Monday, May 7, 2012

To India and Back: A Belated Travelogue

At long last, this is the post that has been holding up all the other posts I might have written in the past few months. At first, I thought I'd just jump in here and start talking about kale soup or graham crackers, but that didn't seem right.

First of all, of course, it had been months and months since I'd last posted.

And second, in the middle of those months and months, I went to India.

Plus, one of the reasons I named this blog "A Life Divided" in the first place was that my life is divided between India and here, even though the "here" part makes up the majority these days. It didn't feel right to hop back into my parallel life and hop back again without a comment.

So, the kale soup will have to wait a little bit longer, as will the graham crackers, and an extremely belated travelogue will ensue. Perhaps this will be a lesson to me, and next time I'm in India, I'll post as I go along, eliminating the need for a long overdue catch up post.

So, here goes:

I was in India for most of January, almost 4 weeks in all, divided among Delhi, Benares and Goa. I'd agonized about the planning, but it all worked out quite well--8 days in Delhi (3 at the beginning, 5 at the end), 10 days in Benares and an even week in Goa, plus one long(ish) day of travel getting from Benares to Goa.

My time in Benares, was, as always, interesting. I stayed, once again, in my beloved room 17 at Anami Lodge, right on Assi Ghat. I like Anami for many reasons--great location, family-run, cheap--but I like it better when I'm staying in room 17, which has a big balcony overlooking the river. I spent my first night in the much cheaper room 14 (250 rupees a night compared to 700 a night for room 17), but it was totally worth the money (about $9 a night) to shift once whoever was staying in room 17 realized that I was back and required it to be available.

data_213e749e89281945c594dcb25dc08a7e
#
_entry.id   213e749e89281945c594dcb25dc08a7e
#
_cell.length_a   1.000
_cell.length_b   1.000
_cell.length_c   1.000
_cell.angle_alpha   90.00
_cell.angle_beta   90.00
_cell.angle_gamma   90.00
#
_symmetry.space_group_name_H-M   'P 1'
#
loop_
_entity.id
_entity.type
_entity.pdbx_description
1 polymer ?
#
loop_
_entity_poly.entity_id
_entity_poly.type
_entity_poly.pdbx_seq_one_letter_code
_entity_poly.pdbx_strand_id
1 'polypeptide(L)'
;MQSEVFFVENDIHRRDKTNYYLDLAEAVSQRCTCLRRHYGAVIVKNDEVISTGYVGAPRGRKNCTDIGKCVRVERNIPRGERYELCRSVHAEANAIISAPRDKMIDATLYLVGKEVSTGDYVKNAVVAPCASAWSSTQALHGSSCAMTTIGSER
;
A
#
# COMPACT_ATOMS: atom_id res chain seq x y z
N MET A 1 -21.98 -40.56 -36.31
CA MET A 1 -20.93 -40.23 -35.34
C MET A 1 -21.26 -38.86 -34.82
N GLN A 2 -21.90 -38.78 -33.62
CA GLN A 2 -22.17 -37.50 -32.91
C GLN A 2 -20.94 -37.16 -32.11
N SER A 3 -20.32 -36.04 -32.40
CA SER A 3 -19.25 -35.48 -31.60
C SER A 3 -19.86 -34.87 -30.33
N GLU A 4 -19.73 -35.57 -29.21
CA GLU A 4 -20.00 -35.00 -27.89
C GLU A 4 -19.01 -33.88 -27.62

Here is the sun rising over the river, viewed from my balcony, the one morning (my last morning) I was awake early enough to see it.

As there always are, in Benares, there were walks up the river. Last year, I saw someone having his portrait painted. This year, there were 2 Western guys painting what appeared to be either graffiti or an ad on a wall on one of the ghats.

Another day, I wondered through the gullis in Bhelupura towards the river, and saw this statue being sculpted before me.

When the man who I assume commissioned the statue saw me taking a photo, he insisted that I also take a photo of the photo the sculptor was working from. I agreed it was a good likeness.

As always, in Benares, in addition to all the walking, there was hanging out, and a lot of it. It is not an exaggeration to say that I have a more active social life there than I do here. There were dinners in and dinners out and a nearly infinite number of cups of chai. There were arranged meetings and accidental meetings and one 5 hour lunch date. There were endless hours hanging out in Harmony Books (more about that in a moment).

One of the lovely things about Benares is that I always make instant friends. Last year, it was Shagufta Siddhi, who sadly was away during this visit. This year, I was even luckier and made 2 instant friends. One was a hip woman from Bangalore named Navita (here with her charming daughter Shalu) with whom I shared that lovely 5 hour lunch.

The other was a Smith alum/UPenn grad student named Katy Hardy. Here is Katy posing in the stunning sari she was about to buy.

And here is the pile of saris Katy didn't buy. (Except actually, she did buy one of them in the end. It's also interesting to note that Katy's gorgeous sari was actually plucked from someone else's reject pile--the other woman's loss, clearly.)

One thing to note about Katy is that she speaks fabulous Hindi. I have lots of friends who speak excellent Hindi (all much better than mine, alas), but Katy's Hindi stood out, and not just to me. The evening we went sari shopping, the sari designer was so impressed by Katy's Hindi that he kept saying things that were supposed to be compliments but didn't come out that way. First, he told her that upon hearing her Hindi, he thought perhaps she was an Indian with a pigment condition. Later, he said that if he'd just heard her on the phone, she "could be 100% nagging Indian housewife," which was my favorite thing anyone had said for days. I repeated it probably a few too many times for Katy's liking, but I couldn't help myself.